Over the past few years, I’ve been trying lots of different things to kick my social media habit. I deleted my Facebook account a while back but I get some value out of Twitter, Instagram and LinkedIn — enough to stick around on those platforms. So I’ve been putting some guardrails in place to keep my time on them down to a minimum.
I started by using Apple’s Screen Time limits to place a 15 minute per day restriction on Twitter, Instagram and LinkedIn. But it’s easy enough to override that and give myself an extra 15 minutes or longer. That override process almost becomes unconscious, like riding a bike or driving my car. It’s only partially useful as a solution.
But there is one “hack” that’s helped me to get my social habit down to something that’s both manageable and acceptable. And that’s to introduce as much friction as possible by using the mobile web browser versions of each platform. It works for a few reasons:
- Forcing myself to open Safari, type in an address, then log in (I always make sure to sign out every time I’m done) adds enough friction to stop me in my tracks and make sure this is something I want to be doing right now.
- You can’t get push notifications for social networking sites you visit in your browser and then log out of, so you can’t get drawn back in except for on my own terms. Some sites may offer to send notifications, but I’d always ignore/deny them.
- Social media companies don’t put half as much time or effort into their mobile web browser experiences as they do their mobile apps. Frankly, they suck. Interactions are awkward, new features take a long time to show up (and even then, they often don’t work properly) and the whole experience feels less polished. To me, this is a bonus, because the whole thing feels less appealing.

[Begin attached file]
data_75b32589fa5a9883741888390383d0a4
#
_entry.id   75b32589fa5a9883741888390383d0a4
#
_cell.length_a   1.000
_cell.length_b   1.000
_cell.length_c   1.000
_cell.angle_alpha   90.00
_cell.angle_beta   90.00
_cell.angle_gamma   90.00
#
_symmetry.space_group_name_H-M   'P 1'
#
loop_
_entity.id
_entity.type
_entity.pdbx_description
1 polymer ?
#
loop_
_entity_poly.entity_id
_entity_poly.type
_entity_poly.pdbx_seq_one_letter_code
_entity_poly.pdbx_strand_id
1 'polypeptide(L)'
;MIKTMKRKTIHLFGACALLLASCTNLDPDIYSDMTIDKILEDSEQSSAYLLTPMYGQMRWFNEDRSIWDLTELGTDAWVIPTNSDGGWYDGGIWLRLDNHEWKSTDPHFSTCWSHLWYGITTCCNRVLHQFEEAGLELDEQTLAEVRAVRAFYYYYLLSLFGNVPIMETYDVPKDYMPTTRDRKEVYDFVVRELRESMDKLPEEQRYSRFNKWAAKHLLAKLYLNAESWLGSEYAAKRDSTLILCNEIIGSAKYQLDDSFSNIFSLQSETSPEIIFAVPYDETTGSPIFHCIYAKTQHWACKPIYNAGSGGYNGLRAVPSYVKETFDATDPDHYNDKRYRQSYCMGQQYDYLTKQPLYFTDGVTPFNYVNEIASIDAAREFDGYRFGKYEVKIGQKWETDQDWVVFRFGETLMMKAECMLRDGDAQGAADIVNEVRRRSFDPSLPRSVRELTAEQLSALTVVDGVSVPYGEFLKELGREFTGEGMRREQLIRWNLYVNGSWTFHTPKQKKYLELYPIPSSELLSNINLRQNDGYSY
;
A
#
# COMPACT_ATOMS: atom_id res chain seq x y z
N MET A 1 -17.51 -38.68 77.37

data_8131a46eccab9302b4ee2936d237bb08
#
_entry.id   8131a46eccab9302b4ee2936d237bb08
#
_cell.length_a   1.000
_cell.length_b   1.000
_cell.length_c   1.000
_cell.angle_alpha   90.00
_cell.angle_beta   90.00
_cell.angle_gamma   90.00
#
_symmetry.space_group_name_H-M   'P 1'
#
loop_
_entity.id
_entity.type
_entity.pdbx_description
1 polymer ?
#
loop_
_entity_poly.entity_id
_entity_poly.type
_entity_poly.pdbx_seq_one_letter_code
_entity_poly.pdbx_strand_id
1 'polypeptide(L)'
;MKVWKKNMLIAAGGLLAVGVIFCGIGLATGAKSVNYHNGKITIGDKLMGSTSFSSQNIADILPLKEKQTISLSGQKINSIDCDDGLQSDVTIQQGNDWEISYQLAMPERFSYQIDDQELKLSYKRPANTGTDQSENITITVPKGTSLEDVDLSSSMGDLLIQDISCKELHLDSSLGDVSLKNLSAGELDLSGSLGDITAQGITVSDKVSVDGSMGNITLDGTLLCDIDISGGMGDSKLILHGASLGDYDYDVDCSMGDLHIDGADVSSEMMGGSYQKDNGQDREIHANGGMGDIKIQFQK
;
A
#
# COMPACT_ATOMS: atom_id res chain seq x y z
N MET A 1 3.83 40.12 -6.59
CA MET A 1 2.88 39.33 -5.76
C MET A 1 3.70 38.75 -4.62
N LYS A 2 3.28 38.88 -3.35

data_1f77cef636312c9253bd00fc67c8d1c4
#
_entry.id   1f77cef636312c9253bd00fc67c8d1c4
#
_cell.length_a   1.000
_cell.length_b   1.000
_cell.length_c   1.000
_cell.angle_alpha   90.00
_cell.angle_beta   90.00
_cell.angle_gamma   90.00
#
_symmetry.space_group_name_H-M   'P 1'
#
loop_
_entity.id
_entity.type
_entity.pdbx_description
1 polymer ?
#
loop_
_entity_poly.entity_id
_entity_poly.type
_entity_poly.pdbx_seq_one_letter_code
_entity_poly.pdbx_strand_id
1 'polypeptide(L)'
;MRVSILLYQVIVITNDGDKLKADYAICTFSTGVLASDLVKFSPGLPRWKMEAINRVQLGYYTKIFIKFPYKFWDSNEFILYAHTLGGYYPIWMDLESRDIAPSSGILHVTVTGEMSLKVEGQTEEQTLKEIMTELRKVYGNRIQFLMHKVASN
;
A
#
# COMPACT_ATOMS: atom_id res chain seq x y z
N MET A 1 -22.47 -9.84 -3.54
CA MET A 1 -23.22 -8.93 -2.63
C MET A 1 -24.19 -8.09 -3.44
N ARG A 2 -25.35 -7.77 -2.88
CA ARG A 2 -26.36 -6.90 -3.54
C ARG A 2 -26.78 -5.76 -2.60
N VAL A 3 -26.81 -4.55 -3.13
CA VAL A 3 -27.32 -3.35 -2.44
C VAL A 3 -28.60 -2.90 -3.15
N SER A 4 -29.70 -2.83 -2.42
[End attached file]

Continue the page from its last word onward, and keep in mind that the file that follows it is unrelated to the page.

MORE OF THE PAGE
Why make something deliberately worse? Well, like I said at the beginning, I still get value from these platforms. I love using Instagram to see what my friends are up to in their lives. And Twitter is great for discovering new stuff. But their apps are brilliant, and that’s the problem. They’re too convenient and too enjoyable and that’s how “just 15 minutes” on social media unconsciously turns into an hour.
This approach is based on James Clear’s habit forming and braking ideas from his excellent book, Atomic Habits. He says that you can form habits by making them obvious, attractive, easy and satisfying. The opposite is true for breaking habits; make them invisible, unattractive, difficult unsatisfying. And that’s exactly what I’m doing here.
If you’re the kind of person who compares social media platforms to the tobacco industry, I guess you could consider this the equivalent of forcing all cigarette brands to use plain packaging with huge health warnings on the front. Making something less appealing makes it much less likely to take over your life.
There are some downsides to this approach. Like I mentioned above, new features take a long time to show up (if at all), so if you want to check out Fleets or Spaces on Twitter, you’re out of luck. The experience of posting on the mobile browser versions of these platforms is more awkward. Especially on Instagram. But if you’re trying to cut down on your social media usage, that might not be a bad thing either.